With the expected squeeze in ore supply from Indonesia combined with disruption from power shortages, as well as China’s low-emissions policy, Chinese firms are set to shift their investment to Indonesia. 

Chinese lenders back investment

Last month, China’s Shenzhen Chengxin Lithium and Stellar Investment, an affiliate of Tsingshan, announced it’s to invest $350m for a lithium battery project in Indonesia.

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Tsingshan has already built a nickel pig iron plant with 500,000 tonnes of capacity at the Indonesia Morowali Industrial Park on the island of Sulawesi.

China’s Zhejiang Huayou Cobalt Co and Huayue Nickel Cobalt Indonesia invested $1.28bn in the Indonesia Huayue Nickel-Cobalt project to produce 60,000 tonnes of nickel metal and 7,800 tonnes of cobalt.  In August, the project secured a $760m syndicated loan from several Chinese lenders.

EV market drives nickel demand

In May, Zhejiang Huayou Cobalt announced plans to partner with electric vehicle battery maker EVE Energy and others in a $2.08bn nickel and cobalt project in Indonesia.

“Investment (in Indonesia) will continue to grow, output capacity will continue to grow at a pretty alarming rate,” said Geordie Wilkes, head of research at Sucden Financial, in answer to a question from Capital.com on a webinar.

The upshot of all of these factors is an increase in Indonesian nickel production. IHS Markit’s Amanda Eglinton forecasts Indonesian mined nickel production will increase to just under 1.1 million metric tonnes in 2021, increasing to more than 1.3 million tonnes by 2025.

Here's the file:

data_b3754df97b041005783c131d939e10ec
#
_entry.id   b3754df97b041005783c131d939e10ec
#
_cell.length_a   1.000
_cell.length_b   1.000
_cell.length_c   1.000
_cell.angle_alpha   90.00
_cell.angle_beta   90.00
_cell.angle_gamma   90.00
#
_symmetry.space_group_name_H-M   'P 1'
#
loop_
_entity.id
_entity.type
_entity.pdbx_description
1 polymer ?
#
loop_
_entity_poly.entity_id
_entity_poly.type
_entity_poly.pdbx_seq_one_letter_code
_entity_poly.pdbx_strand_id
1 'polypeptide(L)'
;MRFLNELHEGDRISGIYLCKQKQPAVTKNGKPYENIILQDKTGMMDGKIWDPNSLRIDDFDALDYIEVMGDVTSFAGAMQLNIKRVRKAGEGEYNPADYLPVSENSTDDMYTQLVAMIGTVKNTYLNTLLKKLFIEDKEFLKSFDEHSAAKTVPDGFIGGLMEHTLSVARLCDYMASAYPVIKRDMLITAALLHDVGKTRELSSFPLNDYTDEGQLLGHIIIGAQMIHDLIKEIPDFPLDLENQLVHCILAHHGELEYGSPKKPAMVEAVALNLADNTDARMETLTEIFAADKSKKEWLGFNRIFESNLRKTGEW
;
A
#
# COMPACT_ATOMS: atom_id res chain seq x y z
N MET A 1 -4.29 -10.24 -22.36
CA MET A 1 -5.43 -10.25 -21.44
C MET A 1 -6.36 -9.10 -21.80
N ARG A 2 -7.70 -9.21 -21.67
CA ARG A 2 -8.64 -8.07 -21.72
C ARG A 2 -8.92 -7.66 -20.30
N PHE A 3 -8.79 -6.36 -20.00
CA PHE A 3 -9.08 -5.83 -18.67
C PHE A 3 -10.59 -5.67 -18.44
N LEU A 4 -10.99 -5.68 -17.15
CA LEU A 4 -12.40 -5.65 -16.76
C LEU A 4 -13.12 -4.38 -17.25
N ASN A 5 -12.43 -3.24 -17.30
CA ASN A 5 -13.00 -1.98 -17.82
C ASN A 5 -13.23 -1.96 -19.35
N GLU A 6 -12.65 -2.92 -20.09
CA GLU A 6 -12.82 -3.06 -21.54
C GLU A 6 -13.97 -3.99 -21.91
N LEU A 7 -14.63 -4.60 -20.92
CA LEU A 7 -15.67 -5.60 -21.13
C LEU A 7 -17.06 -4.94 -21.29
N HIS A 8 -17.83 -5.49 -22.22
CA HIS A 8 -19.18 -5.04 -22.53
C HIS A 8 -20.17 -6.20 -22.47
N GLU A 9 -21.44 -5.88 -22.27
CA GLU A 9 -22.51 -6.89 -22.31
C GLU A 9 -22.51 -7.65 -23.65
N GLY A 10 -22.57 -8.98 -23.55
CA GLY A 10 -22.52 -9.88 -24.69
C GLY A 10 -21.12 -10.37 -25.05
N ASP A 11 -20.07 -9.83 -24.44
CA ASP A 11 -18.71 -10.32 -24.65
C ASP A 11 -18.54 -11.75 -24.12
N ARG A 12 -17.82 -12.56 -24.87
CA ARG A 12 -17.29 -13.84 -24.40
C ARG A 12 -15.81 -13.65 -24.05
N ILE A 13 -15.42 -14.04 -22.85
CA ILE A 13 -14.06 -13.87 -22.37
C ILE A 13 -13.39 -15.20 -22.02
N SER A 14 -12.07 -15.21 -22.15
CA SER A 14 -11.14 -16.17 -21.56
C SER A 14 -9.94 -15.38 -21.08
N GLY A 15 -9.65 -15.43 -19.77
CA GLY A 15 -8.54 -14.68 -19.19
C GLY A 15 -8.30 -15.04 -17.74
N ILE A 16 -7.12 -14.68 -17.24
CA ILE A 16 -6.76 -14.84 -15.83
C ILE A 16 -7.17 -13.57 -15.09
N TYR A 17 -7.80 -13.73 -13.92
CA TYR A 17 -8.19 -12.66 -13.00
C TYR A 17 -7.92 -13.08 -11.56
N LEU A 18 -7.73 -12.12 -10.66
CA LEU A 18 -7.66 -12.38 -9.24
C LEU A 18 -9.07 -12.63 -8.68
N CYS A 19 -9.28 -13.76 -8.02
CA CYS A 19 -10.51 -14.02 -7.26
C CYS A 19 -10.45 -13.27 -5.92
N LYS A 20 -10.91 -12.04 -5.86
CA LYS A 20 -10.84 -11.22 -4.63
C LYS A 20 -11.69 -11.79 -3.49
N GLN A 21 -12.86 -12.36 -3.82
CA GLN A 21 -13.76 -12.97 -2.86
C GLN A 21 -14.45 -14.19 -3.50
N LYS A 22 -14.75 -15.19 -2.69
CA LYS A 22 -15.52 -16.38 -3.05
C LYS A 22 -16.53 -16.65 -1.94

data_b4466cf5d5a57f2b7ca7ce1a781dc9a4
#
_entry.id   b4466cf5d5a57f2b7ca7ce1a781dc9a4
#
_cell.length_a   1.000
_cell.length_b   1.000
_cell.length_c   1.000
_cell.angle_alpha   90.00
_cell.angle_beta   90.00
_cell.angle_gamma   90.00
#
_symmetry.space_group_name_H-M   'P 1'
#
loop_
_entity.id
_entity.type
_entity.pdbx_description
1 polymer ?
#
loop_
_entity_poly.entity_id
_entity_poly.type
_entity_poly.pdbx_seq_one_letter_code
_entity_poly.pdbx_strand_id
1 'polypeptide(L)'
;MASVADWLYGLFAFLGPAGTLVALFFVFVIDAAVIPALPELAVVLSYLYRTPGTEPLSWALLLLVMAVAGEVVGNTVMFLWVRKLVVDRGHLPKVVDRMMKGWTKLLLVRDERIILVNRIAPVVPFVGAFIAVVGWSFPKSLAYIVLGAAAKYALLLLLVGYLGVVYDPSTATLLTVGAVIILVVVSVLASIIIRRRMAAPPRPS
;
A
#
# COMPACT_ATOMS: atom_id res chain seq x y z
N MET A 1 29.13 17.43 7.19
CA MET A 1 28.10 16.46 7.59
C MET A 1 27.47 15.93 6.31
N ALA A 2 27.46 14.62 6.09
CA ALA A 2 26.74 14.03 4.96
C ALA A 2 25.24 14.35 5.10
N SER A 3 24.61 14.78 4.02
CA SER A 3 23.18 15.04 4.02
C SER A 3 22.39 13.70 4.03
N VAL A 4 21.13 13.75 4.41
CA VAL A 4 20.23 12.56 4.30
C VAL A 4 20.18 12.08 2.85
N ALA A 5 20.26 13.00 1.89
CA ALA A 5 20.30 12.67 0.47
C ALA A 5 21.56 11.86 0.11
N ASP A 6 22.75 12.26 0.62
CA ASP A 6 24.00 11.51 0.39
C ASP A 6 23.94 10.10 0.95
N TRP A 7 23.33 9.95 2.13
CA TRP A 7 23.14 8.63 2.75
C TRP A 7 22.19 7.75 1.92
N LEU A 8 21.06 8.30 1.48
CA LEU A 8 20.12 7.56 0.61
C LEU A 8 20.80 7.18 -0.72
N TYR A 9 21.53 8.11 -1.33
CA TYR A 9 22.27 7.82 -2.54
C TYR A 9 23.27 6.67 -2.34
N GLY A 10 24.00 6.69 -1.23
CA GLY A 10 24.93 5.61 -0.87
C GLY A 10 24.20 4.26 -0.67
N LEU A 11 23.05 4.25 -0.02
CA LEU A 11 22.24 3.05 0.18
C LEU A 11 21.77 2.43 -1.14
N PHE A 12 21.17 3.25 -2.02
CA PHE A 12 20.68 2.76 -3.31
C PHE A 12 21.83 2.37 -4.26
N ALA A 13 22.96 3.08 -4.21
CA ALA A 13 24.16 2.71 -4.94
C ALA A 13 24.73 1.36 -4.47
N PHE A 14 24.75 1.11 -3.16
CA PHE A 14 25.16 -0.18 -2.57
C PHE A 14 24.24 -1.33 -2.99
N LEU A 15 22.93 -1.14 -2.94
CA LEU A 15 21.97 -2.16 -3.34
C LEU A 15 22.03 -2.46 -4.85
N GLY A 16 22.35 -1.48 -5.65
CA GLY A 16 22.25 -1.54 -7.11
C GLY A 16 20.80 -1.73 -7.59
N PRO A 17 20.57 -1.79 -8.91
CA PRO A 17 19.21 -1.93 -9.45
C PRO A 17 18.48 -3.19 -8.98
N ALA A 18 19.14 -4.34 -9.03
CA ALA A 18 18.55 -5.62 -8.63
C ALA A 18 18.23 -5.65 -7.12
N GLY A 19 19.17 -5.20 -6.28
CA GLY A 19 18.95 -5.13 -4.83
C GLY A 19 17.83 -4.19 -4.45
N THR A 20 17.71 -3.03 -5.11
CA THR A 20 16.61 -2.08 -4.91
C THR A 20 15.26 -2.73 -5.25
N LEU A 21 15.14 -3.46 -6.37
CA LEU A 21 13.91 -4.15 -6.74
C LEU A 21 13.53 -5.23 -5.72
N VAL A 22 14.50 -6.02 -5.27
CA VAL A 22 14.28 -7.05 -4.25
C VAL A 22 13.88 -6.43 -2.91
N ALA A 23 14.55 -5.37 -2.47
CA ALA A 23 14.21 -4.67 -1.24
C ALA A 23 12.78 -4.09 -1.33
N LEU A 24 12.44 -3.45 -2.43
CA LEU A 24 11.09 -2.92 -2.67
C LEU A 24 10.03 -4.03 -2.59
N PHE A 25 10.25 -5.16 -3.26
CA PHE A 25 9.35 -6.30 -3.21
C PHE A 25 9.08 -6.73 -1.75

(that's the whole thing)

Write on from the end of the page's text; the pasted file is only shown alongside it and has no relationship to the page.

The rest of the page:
Indonesia – a global nickel hub

This influx of investment will set a path for Indonesia to become a global nickel production hub. The country’s refined nickel output is forecast to increase to just under 930,000 metric tons in 2021 and climb further to just under 1.2 million metric tons by 2025, said IHSMarkit’s Eglinton. 

Sucden Financial wrote in its July Quarterly Metals Report that Indonesia’s NPI  production is now greater than China’s, and is expected to grow by 30% year-on-year.

Fitch Solutions forecast that global nickel production is expected to reach 3.8 million tonnes in 2030, up from 2.6 million tonnes in 2020, partly boosted by Indonesia’s strong output growth.

Barriers to growth 

“We expect Indonesia to increasingly dominate global mined supply as the country continues to develop an integrated mining and refining industry,” Fitch Solutions said in its forecast on 16 September.

The fundamentals of Indonesia’s nickel industry may be strong but political considerations could derail growth. Last month, Indonesia’s investment minister and chairman of the Indonesia Investment Coordinating Board, Bahlil Lahadia, said the country is exploring the possibility of imposing an export tax on nickel products with less than 70% nickel content.

But Meidy, from APNI, said careful consideration is needed to avoid adverse impacts from such a policy. 

Potential trade dispute

Without enough manufacturers, such as stainless-steel and battery factories, smelters would scramble to sell their products if the export tax is imposed. 

She also said that the potential export tax could also risk another trade dispute. Indonesia’s nickel ore export ban has prompted European Union to file a panel request to the World Trade Organization to investigate the export restriction.

“Don’t let the imposition of the export tax cause another trade dispute,” she said.

Further reading: Global nickel output set to rise over 18% in 2022